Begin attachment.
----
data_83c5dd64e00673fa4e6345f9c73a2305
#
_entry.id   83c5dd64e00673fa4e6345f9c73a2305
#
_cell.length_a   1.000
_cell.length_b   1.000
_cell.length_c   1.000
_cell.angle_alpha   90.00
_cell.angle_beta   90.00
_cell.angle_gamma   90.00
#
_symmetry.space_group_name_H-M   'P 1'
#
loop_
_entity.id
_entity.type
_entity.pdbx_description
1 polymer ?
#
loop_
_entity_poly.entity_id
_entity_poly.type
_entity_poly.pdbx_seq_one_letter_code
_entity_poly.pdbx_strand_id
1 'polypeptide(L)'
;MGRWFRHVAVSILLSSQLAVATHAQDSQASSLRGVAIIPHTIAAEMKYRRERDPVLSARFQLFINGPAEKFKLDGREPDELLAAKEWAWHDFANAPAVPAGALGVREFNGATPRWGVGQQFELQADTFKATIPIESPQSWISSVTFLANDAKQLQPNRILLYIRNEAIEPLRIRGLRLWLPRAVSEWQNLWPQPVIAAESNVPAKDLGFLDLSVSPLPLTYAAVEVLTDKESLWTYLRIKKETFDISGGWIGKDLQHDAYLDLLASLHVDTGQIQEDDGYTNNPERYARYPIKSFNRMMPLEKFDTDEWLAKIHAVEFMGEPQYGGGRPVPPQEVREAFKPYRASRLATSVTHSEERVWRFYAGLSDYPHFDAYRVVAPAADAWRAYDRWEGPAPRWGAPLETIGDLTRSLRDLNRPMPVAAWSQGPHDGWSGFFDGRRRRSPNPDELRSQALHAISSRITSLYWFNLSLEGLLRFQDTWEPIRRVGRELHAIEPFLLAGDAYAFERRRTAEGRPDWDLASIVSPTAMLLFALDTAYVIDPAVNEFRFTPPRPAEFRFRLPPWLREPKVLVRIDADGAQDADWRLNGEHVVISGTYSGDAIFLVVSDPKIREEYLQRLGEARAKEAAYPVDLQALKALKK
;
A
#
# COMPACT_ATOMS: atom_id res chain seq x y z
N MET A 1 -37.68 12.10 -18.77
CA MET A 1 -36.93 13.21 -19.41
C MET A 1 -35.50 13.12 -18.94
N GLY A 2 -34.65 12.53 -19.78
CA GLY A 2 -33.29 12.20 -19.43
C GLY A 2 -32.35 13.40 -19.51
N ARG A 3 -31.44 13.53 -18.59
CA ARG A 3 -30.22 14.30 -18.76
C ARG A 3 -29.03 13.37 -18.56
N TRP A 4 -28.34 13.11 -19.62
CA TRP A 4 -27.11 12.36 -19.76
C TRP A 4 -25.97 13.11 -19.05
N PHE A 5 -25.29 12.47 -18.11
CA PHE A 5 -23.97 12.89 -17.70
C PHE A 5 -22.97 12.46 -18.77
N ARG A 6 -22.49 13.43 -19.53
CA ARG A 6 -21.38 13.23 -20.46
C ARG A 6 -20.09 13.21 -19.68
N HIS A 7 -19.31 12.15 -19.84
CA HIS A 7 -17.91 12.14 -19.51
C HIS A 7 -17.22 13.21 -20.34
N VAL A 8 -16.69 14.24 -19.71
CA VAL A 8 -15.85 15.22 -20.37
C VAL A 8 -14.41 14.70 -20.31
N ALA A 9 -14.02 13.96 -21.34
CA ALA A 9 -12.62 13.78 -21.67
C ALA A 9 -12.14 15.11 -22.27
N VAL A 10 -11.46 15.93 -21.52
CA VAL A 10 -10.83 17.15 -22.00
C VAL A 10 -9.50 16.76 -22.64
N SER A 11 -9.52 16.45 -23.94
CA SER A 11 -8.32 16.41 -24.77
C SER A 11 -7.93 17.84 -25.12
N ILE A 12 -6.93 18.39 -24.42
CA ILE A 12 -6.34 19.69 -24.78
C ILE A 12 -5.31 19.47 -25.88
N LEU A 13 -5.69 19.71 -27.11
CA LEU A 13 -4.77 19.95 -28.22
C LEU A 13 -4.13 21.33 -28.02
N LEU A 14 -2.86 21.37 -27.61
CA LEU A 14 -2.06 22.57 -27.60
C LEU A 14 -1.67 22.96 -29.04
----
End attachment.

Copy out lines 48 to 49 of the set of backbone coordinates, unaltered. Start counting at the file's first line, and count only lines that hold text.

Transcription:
C ARG A 6 -20.09 13.21 -19.68
N HIS A 7 -19.31 12.15 -19.84